(Reuters) – Sometimes being behind the curve makes for a smoother ride.
Take big law firms and Twitter.
While my Reuters colleagues report that major corporations including General Motors and General Mills have pulled their ads from the social media platform due to concerns about content moderation under new owner Elon Musk, top law firms don’t seem to share their dilemma.
That’s because most firms weren’t very active on Twitter to begin with.
Twitter represents “so much noise and very little return on investment” to large, full-service law firms, Guy Alvarez, founder and CEO of legal industry digital marketing agency Good2BSocial, told me. “Even before Musk took over, a lot of firms had begun to question what they were getting” out of the platform.
Elizabeth Lampert, president of legal media and crisis communications firm ELPR, agrees.
“There is a fundamental mismatch between the rough-and-tumble world of Twitter and the conservative, cautious ethos of Big Law,” she said. “Lawyers and law firms must struggle to stay visible, posting regularly, getting followers, and tweeting regularly. One must ask what it is all for? Does this result in new clients?”
It seems unlikely.
In reviewing the Twitter accounts of the 100 largest firms by revenue, according to The American Lawyer, I found most had a few thousand followers — but I dozed off reading their feeds featuring links to publications on their websites and announcements about winning obscure legal industry awards.
Viral content it is not.
Tesla boss Musk on Oct. 27 took ownership of Twitter, prompting concerns from advertisers about the direction of content moderation policies that limit misinformation and hate speech.
Musk and Twitter did not respond to requests for comment, but the company’s head of trust and safety Yoel Roth last week tweeted, “Our team’s mission of enforcing our policies and protecting the conversations happening on Twitter remains unchanged.”
Musk last week in a tweet also threatened to launch a “thermonuclear name & shame” campaign against advertisers that leave the platform.
Law firms, however, seem safely removed from the tempest.
Alvarez told me he’s had two clients – a small firm based in New York and a mid-sized one in Miami – delete their Twitter accounts since Musk took over.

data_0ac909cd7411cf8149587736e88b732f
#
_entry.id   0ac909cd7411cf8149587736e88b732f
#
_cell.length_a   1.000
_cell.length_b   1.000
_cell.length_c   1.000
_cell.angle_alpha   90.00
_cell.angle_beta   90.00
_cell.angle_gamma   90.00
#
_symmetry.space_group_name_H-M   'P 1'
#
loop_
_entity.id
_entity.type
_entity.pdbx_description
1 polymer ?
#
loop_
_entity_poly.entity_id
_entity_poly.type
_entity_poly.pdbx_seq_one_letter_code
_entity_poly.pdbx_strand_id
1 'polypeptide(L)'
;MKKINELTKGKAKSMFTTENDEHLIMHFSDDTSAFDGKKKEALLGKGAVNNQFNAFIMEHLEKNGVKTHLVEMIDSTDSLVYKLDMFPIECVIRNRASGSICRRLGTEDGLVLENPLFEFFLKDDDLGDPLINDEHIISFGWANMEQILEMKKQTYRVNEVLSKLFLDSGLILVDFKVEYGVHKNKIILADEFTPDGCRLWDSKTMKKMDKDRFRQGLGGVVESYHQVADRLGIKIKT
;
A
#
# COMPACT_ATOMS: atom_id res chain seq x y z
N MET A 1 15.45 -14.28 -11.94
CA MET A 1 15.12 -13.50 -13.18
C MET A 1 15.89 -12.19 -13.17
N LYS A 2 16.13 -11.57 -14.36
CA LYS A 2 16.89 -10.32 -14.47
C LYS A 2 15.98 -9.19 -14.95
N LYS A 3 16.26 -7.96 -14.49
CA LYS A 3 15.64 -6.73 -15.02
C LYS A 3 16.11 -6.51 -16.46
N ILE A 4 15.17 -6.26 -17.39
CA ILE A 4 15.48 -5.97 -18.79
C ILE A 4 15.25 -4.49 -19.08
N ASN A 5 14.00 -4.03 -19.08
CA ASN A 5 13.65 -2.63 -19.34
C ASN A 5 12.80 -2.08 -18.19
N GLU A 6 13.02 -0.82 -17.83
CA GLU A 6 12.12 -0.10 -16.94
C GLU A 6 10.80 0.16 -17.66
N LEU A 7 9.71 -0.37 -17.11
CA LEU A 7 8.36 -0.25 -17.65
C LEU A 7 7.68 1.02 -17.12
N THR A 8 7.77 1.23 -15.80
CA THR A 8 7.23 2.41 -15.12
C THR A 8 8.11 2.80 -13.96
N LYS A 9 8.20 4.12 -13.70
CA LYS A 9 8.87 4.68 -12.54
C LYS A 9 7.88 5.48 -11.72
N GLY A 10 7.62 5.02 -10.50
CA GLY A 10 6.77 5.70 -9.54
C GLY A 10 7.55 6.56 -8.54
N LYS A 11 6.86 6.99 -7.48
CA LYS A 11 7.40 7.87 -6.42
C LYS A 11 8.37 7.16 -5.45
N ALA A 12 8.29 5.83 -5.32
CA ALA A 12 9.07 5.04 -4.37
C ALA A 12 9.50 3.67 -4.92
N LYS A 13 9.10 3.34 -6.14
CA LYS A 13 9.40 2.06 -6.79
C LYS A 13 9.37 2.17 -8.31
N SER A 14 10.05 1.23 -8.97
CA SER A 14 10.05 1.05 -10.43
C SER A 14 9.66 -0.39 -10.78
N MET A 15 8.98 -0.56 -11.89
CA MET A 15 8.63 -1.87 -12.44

Three or four others have called him to talk about whether they should remain active on the site, he said.
But no firms have contacted him about pausing their Twitter advertising for a simple reason: They have no ads to pause.
Good2BSocial compiles an annual index tracking the social media presence of the 200 largest firms, and Alvarez told me he’s not aware of any that advertise on Twitter.
True, a handful of smaller firms have “sporadically” paid for promotions intended to increase their follower counts (and therefore, their reach), he said — but that’s about it.
“Big firms are not using Twitter for advertising,” he said. “They use LinkedIn.”
Ah LinkedIn. Safe, well-mannered LinkedIn, where it’s not weird to wish someone a happy work anniversary.
LinkedIn offers a way to scout for talent and connect with job-seekers. For law firms, that’s vital.
Consider, for example, Quinn Emanuel Urquhart & Sullivan, which has 1,587 Twitter followers – among the fewest of Am Law 100 firms. (White & Case has the most, with 64,100, followed by followed by DLA Piper with 42,700 and Latham & Watkins with 38,100. Spokespeople at all three firms declined comment.)
I asked a Quinn Emanuel spokesman about the firm’s modest Twitter presence, seeing as Musk is a high-profile client and partner Alex Spiro has been a key player in the Twitter acquisition.
“To date, the firm’s social media efforts have focused on platforms that are most aligned with recruiting — LinkedIn and Instagram,” the spokesman said via email. “We view Twitter as an ideal platform for thought leadership like that of founder and Chairman John Quinn, who has more than 40,000 Twitter followers.”
Indeed, legal marketing consultant and coach Jay Harrington said Twitter can be an effective way for “individual lawyers with an individual focus” to network and promote themselves (and maybe even have some fun). “But big, full-service law firms have to be more conservative.”
Musk speaking Wednesday on Twitter’s “Spaces” feature discussed plans to begin charging $8 a month for a “Twitter Blue” premium subscription.
Until now, certain users including companies, brands and organizations could apply for a free blue check verifying their identity. Of the top 100 firms, only 16 have such checks, though presumably all would have been eligible for the badge if they had applied.
Will law firms pony up $8 a month for the blue check now?
“I don’t think they’ll rush out and do it,” Harrington said. “Instead, I think they’ll wait and see what others do, and if there’s any negative blowback.”
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